$$I_n=\int_0^\pi\frac{(\sin nx)^2}{(\sin x)^2}dx=\int_0^\pi(\sin nx)^2)d(-\cot x)=n\pi$$ $$I_n=\left[(\sin nx)^2)(-\cot x)\right]_0^{\pi}+\int_0^\pi\frac{\sin 2nx(n\cos x)}{\sin x} =n\pi$$ The first term in RHS is equal to $0$ hence we can prove as equivalent statement that for all $n$ $$J_n=\int_0^\pi\frac{\sin 2nx\cos x}{\sin x} =\pi$$

It is verified that that $$J_1=\int_0^\pi\frac{\sin 2x\cos x}{\sin x} =\left[(x+\sin x\cos x\right]_0^{\pi}=\pi$$ so for finish we prove that $$J_{n+1}-J_n=0\qquad(*)$$ (the equality $(*)$ implies immediately that $J_2=J_3=\cdots J_n=\pi$)

We have the trigonometric identities

$$\begin{cases}\sin(2n+1)x\cos x=\frac 12\left[\sin(2n+2)x+\sin 2nx\right]\\\sin(2n)x\cos x=\frac 12[\sin(2n+1)x+\sin (2n-1)x]\end{cases}$$ It follows $$I_{n+1}-I_n=\frac 12\int_0^{\pi}\frac{(\sin(2n+2)x+\sin 2nx)-(\sin(2n+1)x+\sin (2n-1)x)}{\sin x}dx$$

We have here elementary integrals allow us to verify that $(*)$ is true.

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$\newcommand{\bbx}[1]{\,\bbox[15px,border:1px groove navy]{\displaystyle{#1}}\,} \newcommand{\braces}[1]{\left\lbrace\,{#1}\,\right\rbrace} \newcommand{\bracks}[1]{\left\lbrack\,{#1}\,\right\rbrack} \newcommand{\dd}{\mathrm{d}} \newcommand{\ds}[1]{\displaystyle{#1}} \newcommand{\expo}[1]{\,\mathrm{e}^{#1}\,} \newcommand{\ic}{\mathrm{i}} \newcommand{\mc}[1]{\mathcal{#1}} \newcommand{\mrm}[1]{\mathrm{#1}} \newcommand{\pars}[1]{\left(\,{#1}\,\right)} \newcommand{\partiald}[3][]{\frac{\partial^{#1} #2}{\partial #3^{#1}}} \newcommand{\root}[2][]{\,\sqrt[#1]{\,{#2}\,}\,} \newcommand{\totald}[3][]{\frac{\mathrm{d}^{#1} #2}{\mathrm{d} #3^{#1}}} \newcommand{\verts}[1]{\left\vert\,{#1}\,\right\vert}$ \begin{align} &\bbox[#ffd,10px]{\ds{\left.\int_{0}^{\pi}{\sin^{2}\pars{nx} \over \sin^{2}\pars{x}}\,\dd x\,\right\vert_{\ n\ \in\ \mathbb{Z}}}} = {1 \over 2}\int_{-\pi}^{\pi}{\sin^{2}\pars{\verts{n}x} \over \sin^{2}\pars{x}}\,\dd x \\[5mm] & = {1 \over 2}\oint_{\verts{z}\ =\ 1^{-}}{\bracks{% \pars{z^{\verts{n}} - z^{-\verts{n}}}/\pars{2\ic}}^{2} \over \bracks{\pars{z - z^{-1}}/\pars{2\ic}}^{\,2}}\,{\dd z \over \ic z} = {1 \over 2\ic}\oint_{\verts{z}\ =\ 1^{-}}{1 \over z^{2\verts{n} - 1}} {\pars{1 - z^{2\verts{n}}}^{2} \over\pars{1 - z^{2}}^{\,2}}\,\dd z \\[5mm] = &\ {1 \over 2\ic}\oint_{\verts{z}\ =\ 1^{-}}{1 \over z^{2\verts{n} - 1}} \pars{1 - 2z^{2\verts{n}} + z^{4\verts{n}}} \sum_{k = 0}^{\infty}\ \overbrace{{-2 \choose k}}^{\ds{\pars{k + 1}\pars{-1}^{k}}}\ \pars{-z^{2}}^{k}\,\dd z \\[5mm] & = \sum_{k = 0}^{\infty}\pars{k + 1}\bracks{% \underbrace{{1 \over 2\ic}\oint_{\verts{z}\ =\ 1^{-}}{\dd z \over z^{2\verts{n} - 2k - 1}}}_{\ds{\pi\,\delta_{2\verts{n} - 2k - 1,1}}} - {1 \over 2\ic}\oint_{\verts{z}\ =\ 1^{-}}z^{2k + 1}\,\dd z + {1 \over 2\ic}\oint_{\verts{z}\ =\ 1^{-}}z^{2\verts{n} + 2k + 1}\,\dd z} \end{align}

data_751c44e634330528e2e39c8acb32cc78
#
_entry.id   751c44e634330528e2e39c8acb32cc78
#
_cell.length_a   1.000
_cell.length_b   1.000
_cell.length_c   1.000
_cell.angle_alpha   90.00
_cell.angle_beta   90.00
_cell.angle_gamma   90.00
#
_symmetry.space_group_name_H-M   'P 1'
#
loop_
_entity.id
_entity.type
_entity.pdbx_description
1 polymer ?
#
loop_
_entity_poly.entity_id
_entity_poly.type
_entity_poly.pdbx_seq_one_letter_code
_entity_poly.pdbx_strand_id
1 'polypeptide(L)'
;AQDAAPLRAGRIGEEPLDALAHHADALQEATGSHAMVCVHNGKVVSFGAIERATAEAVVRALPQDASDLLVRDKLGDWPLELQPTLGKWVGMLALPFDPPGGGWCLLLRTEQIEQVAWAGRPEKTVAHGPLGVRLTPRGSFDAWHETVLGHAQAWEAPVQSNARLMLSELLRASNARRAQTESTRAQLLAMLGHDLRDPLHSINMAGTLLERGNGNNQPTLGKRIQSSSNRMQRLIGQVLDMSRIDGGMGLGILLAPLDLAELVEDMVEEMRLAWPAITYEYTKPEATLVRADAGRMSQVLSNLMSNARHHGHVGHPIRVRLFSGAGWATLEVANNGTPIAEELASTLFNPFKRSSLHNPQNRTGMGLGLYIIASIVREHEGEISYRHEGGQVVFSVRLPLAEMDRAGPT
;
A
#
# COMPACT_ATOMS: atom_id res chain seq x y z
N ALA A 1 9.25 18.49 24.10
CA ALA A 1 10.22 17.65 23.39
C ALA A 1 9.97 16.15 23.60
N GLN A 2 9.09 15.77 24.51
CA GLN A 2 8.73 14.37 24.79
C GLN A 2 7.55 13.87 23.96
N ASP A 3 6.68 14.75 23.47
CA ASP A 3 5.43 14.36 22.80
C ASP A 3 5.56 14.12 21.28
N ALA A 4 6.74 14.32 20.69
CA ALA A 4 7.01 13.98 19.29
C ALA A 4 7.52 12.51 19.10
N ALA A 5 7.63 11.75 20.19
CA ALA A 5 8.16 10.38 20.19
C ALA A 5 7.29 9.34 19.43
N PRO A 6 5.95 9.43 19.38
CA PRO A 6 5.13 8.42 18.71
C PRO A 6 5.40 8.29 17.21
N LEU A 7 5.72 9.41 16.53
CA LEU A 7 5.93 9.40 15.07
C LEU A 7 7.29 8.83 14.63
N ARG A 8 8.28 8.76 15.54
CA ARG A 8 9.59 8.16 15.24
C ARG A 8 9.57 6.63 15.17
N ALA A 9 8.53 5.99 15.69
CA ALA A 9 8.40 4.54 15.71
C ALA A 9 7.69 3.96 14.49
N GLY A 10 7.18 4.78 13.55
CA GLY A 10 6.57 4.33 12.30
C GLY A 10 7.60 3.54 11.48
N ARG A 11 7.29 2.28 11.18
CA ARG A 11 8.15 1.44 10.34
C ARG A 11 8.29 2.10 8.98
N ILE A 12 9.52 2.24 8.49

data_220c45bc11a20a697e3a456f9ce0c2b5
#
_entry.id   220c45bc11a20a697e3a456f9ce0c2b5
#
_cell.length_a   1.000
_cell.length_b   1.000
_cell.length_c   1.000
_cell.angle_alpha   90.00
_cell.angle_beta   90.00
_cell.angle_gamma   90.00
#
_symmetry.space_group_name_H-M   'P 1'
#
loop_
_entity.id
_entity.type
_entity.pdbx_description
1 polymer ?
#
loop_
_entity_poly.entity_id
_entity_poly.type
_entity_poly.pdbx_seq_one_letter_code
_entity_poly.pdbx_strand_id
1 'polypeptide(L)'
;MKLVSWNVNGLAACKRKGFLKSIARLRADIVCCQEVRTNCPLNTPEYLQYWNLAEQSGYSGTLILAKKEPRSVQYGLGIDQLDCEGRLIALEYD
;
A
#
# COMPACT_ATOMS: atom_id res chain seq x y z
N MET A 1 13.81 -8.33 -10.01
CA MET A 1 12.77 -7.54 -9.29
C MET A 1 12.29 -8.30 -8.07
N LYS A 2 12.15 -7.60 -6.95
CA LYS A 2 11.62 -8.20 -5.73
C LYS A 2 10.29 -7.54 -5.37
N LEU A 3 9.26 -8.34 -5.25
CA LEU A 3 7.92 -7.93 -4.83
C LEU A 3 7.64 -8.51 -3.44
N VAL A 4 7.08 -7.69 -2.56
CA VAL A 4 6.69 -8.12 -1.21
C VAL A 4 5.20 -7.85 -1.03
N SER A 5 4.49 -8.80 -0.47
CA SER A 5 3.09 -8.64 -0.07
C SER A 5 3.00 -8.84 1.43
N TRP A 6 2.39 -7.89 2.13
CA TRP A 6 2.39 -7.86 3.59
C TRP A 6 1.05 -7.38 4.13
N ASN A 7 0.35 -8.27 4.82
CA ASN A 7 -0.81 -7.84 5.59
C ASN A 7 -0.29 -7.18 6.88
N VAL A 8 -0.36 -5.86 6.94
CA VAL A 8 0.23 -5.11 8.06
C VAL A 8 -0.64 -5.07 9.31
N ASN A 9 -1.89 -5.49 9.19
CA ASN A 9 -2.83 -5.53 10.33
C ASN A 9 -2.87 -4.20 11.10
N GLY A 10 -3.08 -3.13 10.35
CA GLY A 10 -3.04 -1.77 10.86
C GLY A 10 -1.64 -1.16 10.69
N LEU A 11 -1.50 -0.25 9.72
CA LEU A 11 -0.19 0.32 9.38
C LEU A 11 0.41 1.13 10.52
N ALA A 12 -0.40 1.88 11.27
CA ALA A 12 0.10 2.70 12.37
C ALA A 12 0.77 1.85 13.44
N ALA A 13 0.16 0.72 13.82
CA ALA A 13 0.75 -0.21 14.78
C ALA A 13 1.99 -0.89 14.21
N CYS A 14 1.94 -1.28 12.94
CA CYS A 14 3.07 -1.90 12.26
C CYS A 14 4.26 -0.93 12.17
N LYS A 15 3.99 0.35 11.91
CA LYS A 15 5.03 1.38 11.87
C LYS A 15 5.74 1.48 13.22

The last two integrals vanish out.

Then, $$ \bbx{\bbox[#ffd,10px]{\ds{\left.\int_{0}^{\pi}{\sin^{2}\pars{nx} \over \sin^{2}\pars{x}}\,\dd x\,\right\vert_{\ n\ \in\ \mathbb{Z}}}} = \verts{n}\pi} $$